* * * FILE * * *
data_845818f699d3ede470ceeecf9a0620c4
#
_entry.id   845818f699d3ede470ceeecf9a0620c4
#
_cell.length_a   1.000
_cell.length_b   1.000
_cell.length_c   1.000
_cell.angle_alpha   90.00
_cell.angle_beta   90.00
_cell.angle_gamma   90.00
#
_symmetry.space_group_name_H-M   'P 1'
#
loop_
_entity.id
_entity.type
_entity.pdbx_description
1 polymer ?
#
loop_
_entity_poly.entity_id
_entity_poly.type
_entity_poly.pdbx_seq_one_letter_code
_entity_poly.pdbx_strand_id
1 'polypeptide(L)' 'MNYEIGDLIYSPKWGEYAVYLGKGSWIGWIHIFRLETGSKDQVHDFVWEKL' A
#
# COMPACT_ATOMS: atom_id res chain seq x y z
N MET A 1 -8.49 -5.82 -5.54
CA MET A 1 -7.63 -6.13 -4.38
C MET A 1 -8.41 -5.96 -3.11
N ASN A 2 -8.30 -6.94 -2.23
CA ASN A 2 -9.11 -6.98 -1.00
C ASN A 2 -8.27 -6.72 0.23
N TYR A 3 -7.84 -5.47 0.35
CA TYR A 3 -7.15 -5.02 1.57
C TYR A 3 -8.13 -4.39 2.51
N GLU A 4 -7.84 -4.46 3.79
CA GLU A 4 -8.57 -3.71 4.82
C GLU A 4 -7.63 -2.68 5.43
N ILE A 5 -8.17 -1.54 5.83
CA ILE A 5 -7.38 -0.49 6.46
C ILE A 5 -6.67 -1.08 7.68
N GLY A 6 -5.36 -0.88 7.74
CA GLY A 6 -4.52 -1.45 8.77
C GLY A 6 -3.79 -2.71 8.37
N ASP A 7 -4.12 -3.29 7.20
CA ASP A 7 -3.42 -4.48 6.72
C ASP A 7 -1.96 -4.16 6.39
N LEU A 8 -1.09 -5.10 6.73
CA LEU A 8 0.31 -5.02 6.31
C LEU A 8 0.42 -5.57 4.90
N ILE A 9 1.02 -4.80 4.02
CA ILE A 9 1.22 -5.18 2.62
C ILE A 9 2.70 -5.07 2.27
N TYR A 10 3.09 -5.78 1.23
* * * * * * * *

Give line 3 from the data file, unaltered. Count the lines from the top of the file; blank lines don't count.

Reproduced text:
_entry.id   845818f699d3ede470ceeecf9a0620c4